Home >Opinion >Columns >When the going gets tough, the tough get going

The Constitution of India gives every Indian the right to live, eat and flourish, besides other rights. By taking the oath of the Constitution, our leaders enter Parliament, Assemblies and other representative bodies, but now this guarantee is in danger. Thousands are dying every day from covid and the government system is failing to protect them. When the state is gasping, some valorous people have risen from our midst. They are putting their lives and properties at stake, challenging the havoc created by the virus. In some places, groups of such people are working together, while there are some who are doing it on their own.

Let me take you to Ramnagar, a nondescript village in Uttar Pradesh with a population of 5,000. As many as 16 people, including five covid infected, died and more than 50 were infected in the village. When the government’s health assistance is proving insufficient for the metros, there was no scope to meet this small village’s needs. However, the people of Ramnagar did not give up. They collected money and created a corona relief bank. With this resource, they got basic things such as oximeters, thermometers and medicines. They even made some provision for isolation. Not only this, the entire village was constantly ‘sanitized’ and a quarantine centre was also established. Ramnagar is now an example for other villages after becoming completely covid-free.

In the western part of Uttar Pradesh, the people of 11 villages of Hapur proved to be more cautious. They administered their own lockdown restrictions as soon as the second wave took hold. No one has gone out of these villages for weeks, nor has anyone been allowed to come in. The result? So far, the pandemic could not even reach these villages. If such models were applied in other rural areas, there can certainly be a lot of protection. How could this have happened? Those engaged in cultivating political equations cannot be expected to be Gandhi or Vinoba.

Let me tell you another story of mutual cooperation. Harendra Gangwar, a teacher from Bareilly, died of covid. Unfortunately, he was not entitled to the state pension scheme. Yet, 19 lakh was deposited in his account in such a difficult time. How did this happen? A ‘self-care team’ made it possible. This team has been formed by those teachers who cannot be beneficiaries of government pension. Members contribute 100 from their pockets in case of the death of a colleague. There are more than 45,000 members in this group. Don’t you think that every effort should be made by governments to promote such groups?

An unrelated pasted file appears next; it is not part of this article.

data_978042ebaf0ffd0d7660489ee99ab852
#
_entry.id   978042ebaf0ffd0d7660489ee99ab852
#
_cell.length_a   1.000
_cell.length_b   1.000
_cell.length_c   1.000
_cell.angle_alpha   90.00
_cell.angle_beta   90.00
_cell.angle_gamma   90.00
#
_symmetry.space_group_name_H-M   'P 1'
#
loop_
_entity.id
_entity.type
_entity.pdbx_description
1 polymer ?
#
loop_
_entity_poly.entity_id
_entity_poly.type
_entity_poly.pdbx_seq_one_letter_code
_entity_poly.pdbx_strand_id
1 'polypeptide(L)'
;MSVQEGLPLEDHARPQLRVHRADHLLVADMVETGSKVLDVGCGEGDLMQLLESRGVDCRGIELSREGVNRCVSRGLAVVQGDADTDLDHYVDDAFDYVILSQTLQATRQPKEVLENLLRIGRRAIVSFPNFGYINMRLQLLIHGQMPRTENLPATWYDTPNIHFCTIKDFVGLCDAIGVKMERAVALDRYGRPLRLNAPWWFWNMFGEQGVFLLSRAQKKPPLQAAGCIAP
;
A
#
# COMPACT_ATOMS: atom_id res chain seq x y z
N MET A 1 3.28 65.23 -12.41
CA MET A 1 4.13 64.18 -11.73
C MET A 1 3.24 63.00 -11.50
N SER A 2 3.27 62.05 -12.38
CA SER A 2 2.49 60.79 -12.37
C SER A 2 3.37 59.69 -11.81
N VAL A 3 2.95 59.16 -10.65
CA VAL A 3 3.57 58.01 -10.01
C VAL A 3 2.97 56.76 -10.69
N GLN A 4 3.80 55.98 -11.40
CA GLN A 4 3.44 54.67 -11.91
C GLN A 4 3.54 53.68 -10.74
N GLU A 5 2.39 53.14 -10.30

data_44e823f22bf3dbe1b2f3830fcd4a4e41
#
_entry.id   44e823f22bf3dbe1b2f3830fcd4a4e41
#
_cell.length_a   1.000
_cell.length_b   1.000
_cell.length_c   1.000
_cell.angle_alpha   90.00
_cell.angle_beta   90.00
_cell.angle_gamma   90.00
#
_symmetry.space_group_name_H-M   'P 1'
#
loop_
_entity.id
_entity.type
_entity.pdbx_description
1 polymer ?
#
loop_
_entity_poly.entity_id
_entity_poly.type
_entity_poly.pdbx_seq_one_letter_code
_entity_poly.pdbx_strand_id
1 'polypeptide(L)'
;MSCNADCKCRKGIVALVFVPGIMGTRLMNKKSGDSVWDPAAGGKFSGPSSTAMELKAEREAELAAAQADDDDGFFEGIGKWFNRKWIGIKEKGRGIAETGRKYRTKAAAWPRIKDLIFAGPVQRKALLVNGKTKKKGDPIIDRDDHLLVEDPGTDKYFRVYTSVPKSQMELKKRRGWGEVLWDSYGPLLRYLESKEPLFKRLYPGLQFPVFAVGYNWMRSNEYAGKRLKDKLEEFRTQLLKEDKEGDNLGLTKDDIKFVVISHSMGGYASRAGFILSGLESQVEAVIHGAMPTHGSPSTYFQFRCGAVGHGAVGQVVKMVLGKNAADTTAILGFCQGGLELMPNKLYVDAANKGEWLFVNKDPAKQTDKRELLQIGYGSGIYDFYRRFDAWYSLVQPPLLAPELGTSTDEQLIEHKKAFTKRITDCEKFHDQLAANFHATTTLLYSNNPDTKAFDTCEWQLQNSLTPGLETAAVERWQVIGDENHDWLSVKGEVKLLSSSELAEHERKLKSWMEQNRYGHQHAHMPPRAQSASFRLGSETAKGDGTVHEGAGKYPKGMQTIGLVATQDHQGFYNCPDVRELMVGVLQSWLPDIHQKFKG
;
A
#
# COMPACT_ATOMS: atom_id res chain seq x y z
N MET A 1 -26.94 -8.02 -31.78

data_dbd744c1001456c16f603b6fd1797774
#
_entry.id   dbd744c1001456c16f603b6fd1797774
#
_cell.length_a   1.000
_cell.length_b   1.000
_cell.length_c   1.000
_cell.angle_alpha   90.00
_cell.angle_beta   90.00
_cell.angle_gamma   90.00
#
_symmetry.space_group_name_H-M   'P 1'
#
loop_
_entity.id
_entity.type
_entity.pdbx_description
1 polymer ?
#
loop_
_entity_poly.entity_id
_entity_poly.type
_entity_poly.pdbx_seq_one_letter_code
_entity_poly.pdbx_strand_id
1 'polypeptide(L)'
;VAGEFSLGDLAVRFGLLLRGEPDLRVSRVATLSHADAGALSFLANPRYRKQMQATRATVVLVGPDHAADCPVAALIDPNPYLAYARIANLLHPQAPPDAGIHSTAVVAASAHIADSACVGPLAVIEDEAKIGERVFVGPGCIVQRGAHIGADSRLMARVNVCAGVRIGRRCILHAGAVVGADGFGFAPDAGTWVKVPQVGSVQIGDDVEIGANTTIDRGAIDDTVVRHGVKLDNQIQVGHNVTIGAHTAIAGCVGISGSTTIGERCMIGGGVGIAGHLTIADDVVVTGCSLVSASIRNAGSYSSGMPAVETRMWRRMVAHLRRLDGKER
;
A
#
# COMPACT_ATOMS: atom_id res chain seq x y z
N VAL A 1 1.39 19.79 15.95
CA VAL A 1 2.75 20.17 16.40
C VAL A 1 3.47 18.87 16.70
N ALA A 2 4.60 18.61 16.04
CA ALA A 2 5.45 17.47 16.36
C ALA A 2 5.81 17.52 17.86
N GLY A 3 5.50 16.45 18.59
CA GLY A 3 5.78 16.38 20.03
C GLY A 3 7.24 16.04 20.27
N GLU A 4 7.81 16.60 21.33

The story of two friends from Roorkee, Ashu and Akash, is compassionate and inspiring. They were not lucky enough to be eligible to get help from any social institution or government. Their already vulnerable families were decimated by covid. Akash is a BCA student and has to pay fees to continue his studies. So, he started selling vegetables on an e-rickshaw with his friend Ashu. Now, they are in a position to fulfil the immediate needs of their families, with the hope of depositing the fees very soon.

There are thousands of young people who, despite being victims of adversity, did not waste time waiting for bailouts or doles. Whatever they had, they moved forward with that. There are many women who have taken up the responsibility of breastfeeding orphan children in their neighbourhood. Who says the tradition of Panna Dhai has died? You may remember that in this column published on 3 May, I had mentioned some people who are forgetting their grief and are busy collecting medicines for others. Such people have been creating India for centuries.

This time, calamity is teaching Indians as much as it’s harassing them. The rituals of last rites are also taking a new shape. In Varanasi, people of a Christian society renounced centuries-old customs. They first came to Manikarnika or Harishchand Ghat with the bodies of the infected people from their community and then cremated the ashes. Instead of the entire body, the ashes are being buried in the cemetery. Similarly, some people of Braj area, instead of immersing the ashes in the Ganga at Haridwar or Prayagraj, are doing this in the river Yamuna itself. Though there are a large number of urns of ashes at the crematoriums for which rituals need to be performed, the immersion of ashes in the Yamuna was not generally seen or heard of.

Today, when there is a feeling of disillusionment everywhere, such examples give hope. When society is struggling to fight together, what is our political class doing? They are indulging in mudslinging like a slugfest. Why don’t they understand that the changing society is sending some signals to them also?

Shashi Shekhar is editor-in-chief, Hindustan. The views expressed are personal.

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